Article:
Predicting the Eredivisie: A guest post by Steve Lawrence

Last season, I collected 13 forecasts before the 2013/2014 Eredivisie season, the results of which can be found here. Throughout last season, Relative Age Effect expert Steve Lawrence, an Englishman living in Amsterdam, sent me all sorts of graphs relating to the progress of the forecasts which I never managed to publish. After meeting Steve on the day the 2014 World Cup began, I vowed to improve on this this season. Therefore here is a guest post from Mr Lawrence looking at last season’s prediction winner @soccermetrics and how this season looks. Who has entered a potentially accurate forecast and who are the outliers? Take it away Steve……

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48 Forecasts: The Eredivisie predicted

Following on from last year, we have again collected Eredivisie predictions (you can download them all here) but instead of 13 to follow through the season, we now have a total of 48 from online media, fans, statistical models and prominent media figures. Of the 13 who took part last season, nine are back again which means that their consistency of success (or otherwise) can begin to be looked at. The nine returnees include the best objective predictor from 2013/2014 (Soccermetrics) and the best subjective predictor (Nikos Overheul). Can they repeat their success?

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Eredivisie 2013/2014 predictions: how did they fare?

This time last year, Scoreboard Journalism embarked on an exercise to collect Eredivisie predictions from various sources to be assessed to discover how these predictions actually fared. A similar exercise has already begun in time for Friday’s big kick-off for 2014/2015 which you can take part in by contacting me via Twitter or here but what about last season?

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World Cup goalscoring collapses

During the group phase of the 2014 World Cup, 122 goals were scored (excluding penalties and own goals) in 48 matches, a scoring rate of 2.54 goals per match. The 16 matches played in the second round produced just nine goals in normal time after excluding Huntelaar’s penalty and Yobo’s own goal, a rate of 1.13 goals per match. This is an enormous drop from the group stage so what is going on?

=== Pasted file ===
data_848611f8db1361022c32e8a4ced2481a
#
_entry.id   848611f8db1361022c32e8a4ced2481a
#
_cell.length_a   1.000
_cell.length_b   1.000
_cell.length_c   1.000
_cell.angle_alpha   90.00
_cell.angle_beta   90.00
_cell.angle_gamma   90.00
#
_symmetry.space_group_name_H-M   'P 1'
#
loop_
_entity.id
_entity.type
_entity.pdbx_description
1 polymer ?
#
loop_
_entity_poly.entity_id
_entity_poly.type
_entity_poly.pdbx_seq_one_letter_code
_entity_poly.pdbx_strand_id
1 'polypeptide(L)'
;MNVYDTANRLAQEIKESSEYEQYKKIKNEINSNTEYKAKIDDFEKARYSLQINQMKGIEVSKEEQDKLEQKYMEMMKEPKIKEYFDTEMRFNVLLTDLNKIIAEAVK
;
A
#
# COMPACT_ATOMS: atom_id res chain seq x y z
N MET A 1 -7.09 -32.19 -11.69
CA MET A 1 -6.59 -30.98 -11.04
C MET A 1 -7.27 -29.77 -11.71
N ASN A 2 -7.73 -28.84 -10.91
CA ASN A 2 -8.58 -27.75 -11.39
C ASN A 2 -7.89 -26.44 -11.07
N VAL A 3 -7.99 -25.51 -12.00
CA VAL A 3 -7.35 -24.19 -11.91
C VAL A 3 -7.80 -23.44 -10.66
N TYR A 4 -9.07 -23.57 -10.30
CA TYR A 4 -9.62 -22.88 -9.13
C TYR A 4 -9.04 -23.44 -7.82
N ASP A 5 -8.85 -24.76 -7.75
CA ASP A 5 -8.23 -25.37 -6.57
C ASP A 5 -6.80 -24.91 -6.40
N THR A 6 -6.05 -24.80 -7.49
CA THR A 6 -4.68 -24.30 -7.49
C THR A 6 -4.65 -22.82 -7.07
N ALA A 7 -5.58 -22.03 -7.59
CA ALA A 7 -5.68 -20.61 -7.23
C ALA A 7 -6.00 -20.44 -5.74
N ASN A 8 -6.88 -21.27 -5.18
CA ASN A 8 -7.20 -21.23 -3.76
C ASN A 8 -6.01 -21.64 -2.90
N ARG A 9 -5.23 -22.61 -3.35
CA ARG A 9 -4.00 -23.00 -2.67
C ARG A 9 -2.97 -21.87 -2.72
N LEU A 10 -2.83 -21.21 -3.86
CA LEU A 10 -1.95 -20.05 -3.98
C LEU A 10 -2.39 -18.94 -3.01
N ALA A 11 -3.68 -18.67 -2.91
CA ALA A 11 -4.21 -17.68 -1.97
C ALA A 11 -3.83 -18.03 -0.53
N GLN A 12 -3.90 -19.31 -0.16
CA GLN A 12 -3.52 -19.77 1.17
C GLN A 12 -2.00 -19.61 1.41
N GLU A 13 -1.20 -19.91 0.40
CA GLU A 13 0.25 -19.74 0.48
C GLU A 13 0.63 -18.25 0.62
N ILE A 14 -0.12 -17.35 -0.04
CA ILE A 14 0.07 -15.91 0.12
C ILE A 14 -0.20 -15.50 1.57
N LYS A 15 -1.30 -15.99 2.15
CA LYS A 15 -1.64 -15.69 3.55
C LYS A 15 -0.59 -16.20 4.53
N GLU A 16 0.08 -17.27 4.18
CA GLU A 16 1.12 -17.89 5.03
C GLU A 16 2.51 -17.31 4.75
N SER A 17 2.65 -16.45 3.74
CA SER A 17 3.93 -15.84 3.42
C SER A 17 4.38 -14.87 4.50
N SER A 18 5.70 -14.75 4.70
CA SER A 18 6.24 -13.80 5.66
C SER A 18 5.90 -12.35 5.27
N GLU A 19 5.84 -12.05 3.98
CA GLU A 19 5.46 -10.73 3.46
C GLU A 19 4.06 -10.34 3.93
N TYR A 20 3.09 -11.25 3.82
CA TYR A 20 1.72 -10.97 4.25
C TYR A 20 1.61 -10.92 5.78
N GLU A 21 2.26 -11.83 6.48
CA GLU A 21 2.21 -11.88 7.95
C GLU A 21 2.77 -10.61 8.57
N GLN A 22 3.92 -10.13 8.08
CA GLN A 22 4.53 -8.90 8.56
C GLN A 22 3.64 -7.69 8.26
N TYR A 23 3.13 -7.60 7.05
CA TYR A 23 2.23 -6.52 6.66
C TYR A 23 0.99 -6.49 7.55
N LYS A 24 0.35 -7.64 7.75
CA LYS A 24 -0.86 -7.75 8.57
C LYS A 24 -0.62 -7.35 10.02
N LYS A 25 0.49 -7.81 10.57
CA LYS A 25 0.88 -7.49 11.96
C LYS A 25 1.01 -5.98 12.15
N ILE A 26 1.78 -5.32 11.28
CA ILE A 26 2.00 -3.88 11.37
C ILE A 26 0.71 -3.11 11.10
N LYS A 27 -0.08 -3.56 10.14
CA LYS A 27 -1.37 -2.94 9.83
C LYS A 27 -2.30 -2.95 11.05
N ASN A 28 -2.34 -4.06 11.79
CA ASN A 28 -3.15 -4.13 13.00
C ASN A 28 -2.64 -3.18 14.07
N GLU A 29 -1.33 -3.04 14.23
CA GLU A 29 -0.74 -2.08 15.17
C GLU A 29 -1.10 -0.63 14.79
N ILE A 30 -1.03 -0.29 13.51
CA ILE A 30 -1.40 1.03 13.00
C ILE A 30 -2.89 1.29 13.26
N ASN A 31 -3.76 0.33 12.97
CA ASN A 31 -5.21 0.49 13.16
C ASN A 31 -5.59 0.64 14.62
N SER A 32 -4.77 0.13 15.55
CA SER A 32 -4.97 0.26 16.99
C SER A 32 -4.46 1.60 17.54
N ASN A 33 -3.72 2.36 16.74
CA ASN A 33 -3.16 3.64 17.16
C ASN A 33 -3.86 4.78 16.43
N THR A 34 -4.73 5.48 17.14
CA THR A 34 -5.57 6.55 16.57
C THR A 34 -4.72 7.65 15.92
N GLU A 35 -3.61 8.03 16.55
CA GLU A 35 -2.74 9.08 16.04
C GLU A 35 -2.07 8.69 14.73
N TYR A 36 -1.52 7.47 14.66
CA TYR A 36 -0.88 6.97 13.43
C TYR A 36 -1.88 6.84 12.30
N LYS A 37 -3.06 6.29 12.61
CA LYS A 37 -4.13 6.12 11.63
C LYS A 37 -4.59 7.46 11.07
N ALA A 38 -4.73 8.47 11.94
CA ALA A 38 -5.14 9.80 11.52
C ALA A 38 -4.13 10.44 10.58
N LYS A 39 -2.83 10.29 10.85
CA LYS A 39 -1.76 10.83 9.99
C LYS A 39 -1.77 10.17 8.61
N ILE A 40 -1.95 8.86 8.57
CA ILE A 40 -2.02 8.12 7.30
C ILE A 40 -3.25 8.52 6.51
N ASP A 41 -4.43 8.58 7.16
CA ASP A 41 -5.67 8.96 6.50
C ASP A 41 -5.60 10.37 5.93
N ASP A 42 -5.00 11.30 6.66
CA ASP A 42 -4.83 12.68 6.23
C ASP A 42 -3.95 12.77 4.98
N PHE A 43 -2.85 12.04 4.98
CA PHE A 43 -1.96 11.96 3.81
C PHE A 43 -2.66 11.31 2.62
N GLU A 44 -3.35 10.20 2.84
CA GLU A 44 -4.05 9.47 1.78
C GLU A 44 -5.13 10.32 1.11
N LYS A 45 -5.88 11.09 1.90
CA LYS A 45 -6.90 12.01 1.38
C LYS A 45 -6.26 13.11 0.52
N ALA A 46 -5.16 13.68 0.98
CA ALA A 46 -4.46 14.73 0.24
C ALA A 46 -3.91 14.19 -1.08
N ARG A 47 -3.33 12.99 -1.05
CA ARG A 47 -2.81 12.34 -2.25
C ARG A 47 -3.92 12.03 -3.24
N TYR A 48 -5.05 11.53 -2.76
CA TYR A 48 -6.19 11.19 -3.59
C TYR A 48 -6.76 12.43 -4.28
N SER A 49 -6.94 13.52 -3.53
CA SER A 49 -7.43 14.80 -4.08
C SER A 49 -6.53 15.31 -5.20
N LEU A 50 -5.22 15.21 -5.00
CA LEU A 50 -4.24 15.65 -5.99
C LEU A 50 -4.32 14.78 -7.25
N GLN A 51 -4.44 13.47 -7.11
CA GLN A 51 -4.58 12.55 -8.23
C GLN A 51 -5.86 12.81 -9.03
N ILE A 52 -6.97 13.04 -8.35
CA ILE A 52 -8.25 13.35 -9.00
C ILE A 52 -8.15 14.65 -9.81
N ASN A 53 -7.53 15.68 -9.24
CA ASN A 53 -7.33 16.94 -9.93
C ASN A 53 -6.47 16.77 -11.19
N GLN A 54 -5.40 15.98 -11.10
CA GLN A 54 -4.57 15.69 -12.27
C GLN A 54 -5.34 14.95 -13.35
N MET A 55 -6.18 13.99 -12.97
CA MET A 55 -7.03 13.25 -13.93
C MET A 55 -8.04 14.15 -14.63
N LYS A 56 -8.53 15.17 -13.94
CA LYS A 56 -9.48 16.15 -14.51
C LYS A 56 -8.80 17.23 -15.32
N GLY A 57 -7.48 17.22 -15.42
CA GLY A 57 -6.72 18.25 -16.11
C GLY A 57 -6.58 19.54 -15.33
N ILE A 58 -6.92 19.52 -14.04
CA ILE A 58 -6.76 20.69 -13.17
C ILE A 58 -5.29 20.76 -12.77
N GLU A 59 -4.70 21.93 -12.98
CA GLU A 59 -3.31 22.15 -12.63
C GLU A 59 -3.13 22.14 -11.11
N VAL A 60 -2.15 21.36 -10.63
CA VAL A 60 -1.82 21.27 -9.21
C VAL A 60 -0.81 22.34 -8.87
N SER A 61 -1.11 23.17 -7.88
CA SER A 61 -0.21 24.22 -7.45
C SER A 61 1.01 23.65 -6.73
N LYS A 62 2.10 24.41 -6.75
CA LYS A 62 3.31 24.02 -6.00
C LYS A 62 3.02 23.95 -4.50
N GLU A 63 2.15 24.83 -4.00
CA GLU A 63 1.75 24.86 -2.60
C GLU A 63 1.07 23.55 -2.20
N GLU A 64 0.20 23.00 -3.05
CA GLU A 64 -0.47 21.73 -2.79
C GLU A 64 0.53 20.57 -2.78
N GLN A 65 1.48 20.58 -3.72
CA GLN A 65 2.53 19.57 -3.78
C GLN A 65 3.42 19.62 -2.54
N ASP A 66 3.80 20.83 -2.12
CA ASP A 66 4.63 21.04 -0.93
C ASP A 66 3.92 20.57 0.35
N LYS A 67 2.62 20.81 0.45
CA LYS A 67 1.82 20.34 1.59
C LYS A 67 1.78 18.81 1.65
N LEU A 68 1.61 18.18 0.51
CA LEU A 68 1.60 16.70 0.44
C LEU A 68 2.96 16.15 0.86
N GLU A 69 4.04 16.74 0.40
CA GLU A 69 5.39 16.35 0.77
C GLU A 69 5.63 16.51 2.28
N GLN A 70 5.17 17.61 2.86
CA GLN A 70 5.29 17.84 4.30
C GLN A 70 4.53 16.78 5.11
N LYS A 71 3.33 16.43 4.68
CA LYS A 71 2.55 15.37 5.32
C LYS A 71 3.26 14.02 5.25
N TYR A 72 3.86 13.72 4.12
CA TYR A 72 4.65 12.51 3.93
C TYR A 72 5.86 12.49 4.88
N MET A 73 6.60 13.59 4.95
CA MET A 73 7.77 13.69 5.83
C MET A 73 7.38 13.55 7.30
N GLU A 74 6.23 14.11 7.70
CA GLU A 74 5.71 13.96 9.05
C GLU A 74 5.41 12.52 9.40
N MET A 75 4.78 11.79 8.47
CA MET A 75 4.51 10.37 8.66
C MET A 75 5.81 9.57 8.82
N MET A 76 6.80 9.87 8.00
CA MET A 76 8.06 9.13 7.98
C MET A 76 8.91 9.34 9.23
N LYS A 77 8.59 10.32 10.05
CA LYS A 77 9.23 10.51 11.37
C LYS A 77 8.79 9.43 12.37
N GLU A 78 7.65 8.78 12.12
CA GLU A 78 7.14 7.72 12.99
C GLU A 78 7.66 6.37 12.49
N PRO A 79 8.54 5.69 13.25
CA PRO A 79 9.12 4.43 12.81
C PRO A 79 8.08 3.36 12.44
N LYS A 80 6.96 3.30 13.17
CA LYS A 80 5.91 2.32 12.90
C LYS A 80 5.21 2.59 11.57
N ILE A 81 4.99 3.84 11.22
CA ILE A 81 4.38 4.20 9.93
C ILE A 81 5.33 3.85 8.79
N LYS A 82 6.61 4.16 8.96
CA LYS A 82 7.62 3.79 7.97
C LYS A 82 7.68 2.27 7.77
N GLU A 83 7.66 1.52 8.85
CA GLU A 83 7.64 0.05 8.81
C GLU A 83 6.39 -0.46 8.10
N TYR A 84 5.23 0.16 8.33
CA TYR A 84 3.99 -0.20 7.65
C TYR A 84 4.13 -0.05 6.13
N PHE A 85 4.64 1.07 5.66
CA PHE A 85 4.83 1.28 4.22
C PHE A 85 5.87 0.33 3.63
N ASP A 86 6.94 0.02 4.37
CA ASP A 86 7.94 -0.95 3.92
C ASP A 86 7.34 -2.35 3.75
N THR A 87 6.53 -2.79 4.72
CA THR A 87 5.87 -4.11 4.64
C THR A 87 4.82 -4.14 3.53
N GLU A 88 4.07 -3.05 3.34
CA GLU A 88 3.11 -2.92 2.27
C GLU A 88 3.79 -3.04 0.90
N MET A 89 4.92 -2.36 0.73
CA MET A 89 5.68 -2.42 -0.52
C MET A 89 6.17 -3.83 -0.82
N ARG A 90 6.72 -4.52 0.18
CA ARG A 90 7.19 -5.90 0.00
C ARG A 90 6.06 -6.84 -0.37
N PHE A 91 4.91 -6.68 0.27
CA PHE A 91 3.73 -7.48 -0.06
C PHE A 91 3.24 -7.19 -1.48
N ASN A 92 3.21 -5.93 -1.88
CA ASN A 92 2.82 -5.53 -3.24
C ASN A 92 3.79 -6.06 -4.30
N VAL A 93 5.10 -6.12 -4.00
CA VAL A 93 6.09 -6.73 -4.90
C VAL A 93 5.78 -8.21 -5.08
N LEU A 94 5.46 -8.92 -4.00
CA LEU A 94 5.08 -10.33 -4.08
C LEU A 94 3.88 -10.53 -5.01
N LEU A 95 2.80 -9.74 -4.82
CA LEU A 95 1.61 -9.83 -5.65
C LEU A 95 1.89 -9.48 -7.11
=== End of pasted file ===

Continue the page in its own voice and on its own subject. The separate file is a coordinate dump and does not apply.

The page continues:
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And then there were eight

The eight World Cup second round matches went pretty much to form with six of the favourites from the Infostrada Sports Forecast model going through and only two of the three tightest matches on paper not won by the favourites. With eight teams left, how does the rest of the competition look?

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Tough task for South American quartet

The matches which began the 2014 World Cup second round on Saturday are both all-South American affairs and each of the countries taking part – Brazil, Chile, Colombia and Uruguay – have an incredibly tough route if they are to be successful and win this year’s World Cup. None of the quartet are likely to play another match against a team outside the world’s top eight from now on and, in the case of Chile and Uruguay, they are unlikely to play against a team from outside the world’s current top six.

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World Cup 2014 – what will happen now?

Now that the business end of the World Cup has been reached, the Infostrada Sports Forecast has been updated. Brazil remain the favourites and therefore the most likely winners with an all-South American final between Brazil and Argentina the most probable final at this stage.

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